CNIL Requires Google to Answer Dozens of Questions about its New Privacy Policy

Published On March 22, 2012 | By Melissa Maalouf | General, International, Privacy
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On March 16, the French Data Protection Authority (the “CNIL”) sent a letter to Google in which it requests responses to 69 questions regarding Google’s recently launched revised privacy policy that took effect on March 1.

The questions, which the CNIL drafted with the help of other EU data protection authorities, come after Google’s rejection of two prior requests from the CNIL to suspend the changes to Google’s privacy policy until the CNIL could conduct a review to determine whether the changes comply with EU data protection rules.  In a February 27 letter, the CNIL informed Google of its preliminary conclusion that the privacy policy changes do not comply with EU data protection rules and warned that if Google did not suspend the changes, the CNIL would issue a detailed list of questions regarding Google’s privacy practices.

The CNIL’s questions are particularly focused on Google’s sharing of user data across Google’s various services, whether such combination of data will always occur, whether users can ever opt out of such sharing, and whether such sharing activities can be understood by average users reading the revised privacy policy.  The letter also seeks clarification regarding whether Google’s policies for mobile devices running on its Android operating system and information collected using cookie technologies violate EU privacy laws.  The letter further asks Google about how it currently respects user’s browser privacy settings, and whether Google believes it is legitimate to circumvent third-party browser-enabled cookie blocking options.  Other questions raised in the letter are, among others, when Google collects sensitive data and for what purposes; the specific tailored content that Google presents to users based on their information; the situations in which Google would seek explicit consent from users before making additional changes to Google’s privacy practices; whether Google’s definition of “non personal information” includes full IP addresses; and how Google’s broad license provision in its terms of service applies to personal information it collects from users.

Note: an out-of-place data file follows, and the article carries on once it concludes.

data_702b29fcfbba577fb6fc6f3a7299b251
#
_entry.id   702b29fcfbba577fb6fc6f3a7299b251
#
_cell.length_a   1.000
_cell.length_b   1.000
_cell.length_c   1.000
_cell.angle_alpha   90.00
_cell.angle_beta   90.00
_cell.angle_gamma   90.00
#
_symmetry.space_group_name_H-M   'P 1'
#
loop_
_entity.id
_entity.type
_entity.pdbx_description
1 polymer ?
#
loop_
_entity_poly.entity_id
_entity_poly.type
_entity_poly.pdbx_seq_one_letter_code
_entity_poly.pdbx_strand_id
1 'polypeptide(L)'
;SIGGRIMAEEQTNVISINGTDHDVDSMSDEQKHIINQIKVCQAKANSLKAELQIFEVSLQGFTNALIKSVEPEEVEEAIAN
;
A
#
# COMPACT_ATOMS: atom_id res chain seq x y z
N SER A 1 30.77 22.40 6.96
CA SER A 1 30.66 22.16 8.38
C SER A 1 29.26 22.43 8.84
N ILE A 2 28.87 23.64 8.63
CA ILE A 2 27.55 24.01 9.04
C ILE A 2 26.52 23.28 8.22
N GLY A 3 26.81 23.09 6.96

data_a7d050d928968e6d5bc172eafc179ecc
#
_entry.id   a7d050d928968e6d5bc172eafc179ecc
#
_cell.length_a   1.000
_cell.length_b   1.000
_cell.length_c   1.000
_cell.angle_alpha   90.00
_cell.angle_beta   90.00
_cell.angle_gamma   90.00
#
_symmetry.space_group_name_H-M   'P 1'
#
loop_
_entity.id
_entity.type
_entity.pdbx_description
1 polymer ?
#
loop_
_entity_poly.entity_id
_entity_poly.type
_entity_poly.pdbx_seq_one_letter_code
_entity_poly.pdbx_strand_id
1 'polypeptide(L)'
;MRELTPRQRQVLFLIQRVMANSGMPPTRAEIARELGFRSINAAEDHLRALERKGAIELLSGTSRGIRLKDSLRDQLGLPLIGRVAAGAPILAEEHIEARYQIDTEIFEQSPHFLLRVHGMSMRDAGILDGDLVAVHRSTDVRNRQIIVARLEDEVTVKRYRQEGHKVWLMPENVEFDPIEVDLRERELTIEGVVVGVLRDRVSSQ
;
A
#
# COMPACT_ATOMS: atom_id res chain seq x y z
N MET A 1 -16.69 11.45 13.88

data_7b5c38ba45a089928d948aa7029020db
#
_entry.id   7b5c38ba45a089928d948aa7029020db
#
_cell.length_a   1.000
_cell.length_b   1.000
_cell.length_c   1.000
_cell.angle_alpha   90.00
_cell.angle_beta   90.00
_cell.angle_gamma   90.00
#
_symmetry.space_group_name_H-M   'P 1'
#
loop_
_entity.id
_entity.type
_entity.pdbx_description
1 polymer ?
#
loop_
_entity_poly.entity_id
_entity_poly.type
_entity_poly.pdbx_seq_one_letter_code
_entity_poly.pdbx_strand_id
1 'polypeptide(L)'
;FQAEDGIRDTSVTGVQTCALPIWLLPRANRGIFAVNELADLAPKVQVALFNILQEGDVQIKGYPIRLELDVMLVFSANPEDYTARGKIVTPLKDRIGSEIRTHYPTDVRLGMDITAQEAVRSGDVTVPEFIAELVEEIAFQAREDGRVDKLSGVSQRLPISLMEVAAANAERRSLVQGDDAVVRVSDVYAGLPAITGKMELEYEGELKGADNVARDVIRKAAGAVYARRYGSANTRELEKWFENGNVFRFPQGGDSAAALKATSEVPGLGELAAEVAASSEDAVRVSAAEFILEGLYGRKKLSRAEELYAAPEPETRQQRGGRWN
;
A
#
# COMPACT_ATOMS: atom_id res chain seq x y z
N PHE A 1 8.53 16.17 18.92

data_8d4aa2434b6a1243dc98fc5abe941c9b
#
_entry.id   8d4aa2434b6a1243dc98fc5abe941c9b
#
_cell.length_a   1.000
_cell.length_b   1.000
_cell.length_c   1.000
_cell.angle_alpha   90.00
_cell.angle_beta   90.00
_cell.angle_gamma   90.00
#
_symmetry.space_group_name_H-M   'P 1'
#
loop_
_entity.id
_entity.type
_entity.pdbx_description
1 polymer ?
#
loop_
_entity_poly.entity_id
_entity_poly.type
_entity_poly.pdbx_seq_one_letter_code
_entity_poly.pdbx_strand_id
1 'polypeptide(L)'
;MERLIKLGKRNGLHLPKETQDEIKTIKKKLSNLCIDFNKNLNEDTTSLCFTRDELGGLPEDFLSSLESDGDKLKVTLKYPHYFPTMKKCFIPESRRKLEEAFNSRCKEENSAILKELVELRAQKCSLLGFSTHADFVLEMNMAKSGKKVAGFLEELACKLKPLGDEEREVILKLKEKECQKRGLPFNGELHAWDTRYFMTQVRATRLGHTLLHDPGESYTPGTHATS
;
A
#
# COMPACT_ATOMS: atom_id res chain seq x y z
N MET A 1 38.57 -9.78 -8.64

The CNIL requests a response to all of its questions by April 5.

About The Author

Melissa Maalouf’s practice focuses on advising a broad range of clients, from start-ups to established companies, on both U.S. and international data privacy and security issues. Melissa assists clients in drafting appropriate website disclosures, implementing legally-compliant e-commerce flows, responding to FTC Section 5 and state AG enforcement actions, analyzing advertising claims, and children’s online privacy and safety issues. She also regularly helps clients obtain certification under the EU-US Safe Harbor and navigate compliance with divergent international privacy laws.